To label the Hawk Conservancy Trust as simply a visitor attraction, feels to massively underplay the significance of the charity’s work and mission. With UK conservation and research they have played a huge part in the resurgence of red kites across the south, whilst in South Africa they have been instrumental in tackling the decline of vulture numbers to near extinction levels caused by the actions of ivory poachers. For vultures in particular, the work of the trust ensures not only the protection of those birds of prey, but also for wider ecologies that rely on those scavengers to remove potential sources for disease. So perhaps it is not surprising that when action was required to adjust their visitor attraction to become COVID safe, the Trust made sure it was thoroughly thought out and performed the absolute best it could be.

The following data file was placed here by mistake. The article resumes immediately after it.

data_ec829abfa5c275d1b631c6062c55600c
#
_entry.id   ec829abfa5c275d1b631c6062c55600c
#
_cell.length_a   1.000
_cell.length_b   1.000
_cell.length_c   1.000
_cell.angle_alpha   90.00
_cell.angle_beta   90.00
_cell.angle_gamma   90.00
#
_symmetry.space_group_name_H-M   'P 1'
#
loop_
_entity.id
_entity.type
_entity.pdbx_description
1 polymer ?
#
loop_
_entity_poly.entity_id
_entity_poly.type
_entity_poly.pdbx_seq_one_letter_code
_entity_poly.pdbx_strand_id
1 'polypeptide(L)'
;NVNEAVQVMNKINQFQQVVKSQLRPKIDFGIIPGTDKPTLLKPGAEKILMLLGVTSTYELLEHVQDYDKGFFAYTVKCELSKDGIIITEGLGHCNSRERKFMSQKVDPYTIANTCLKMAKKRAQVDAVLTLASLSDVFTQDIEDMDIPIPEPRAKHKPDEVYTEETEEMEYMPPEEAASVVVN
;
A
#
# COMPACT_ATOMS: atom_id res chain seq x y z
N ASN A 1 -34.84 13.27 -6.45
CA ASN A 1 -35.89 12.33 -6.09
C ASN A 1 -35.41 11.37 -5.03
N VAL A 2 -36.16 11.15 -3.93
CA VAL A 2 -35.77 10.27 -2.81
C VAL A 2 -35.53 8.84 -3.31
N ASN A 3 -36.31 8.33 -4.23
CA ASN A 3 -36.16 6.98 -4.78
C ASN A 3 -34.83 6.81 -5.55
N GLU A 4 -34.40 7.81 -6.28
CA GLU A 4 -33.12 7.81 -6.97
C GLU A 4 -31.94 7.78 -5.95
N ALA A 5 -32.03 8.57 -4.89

The Hawk Conservancy Trust operates from former farm land in Andover, Hampshire. Set across 22 acres of land, the Trust is home to numerous owls, eagles, vultures and other birds of prey. Unlike more free flow wildlife attractions, the Trust orients visitors’ days around 3 flying displays, with time in between to explore the grounds, visit the individual bird enclosures, and take time for lunch or a cream tea. Typically guests attend all 3 displays, although it is by no means a requirement, with each display providing an opportunity to not only learn about the different birds presented but to also become enthralled by their close flight.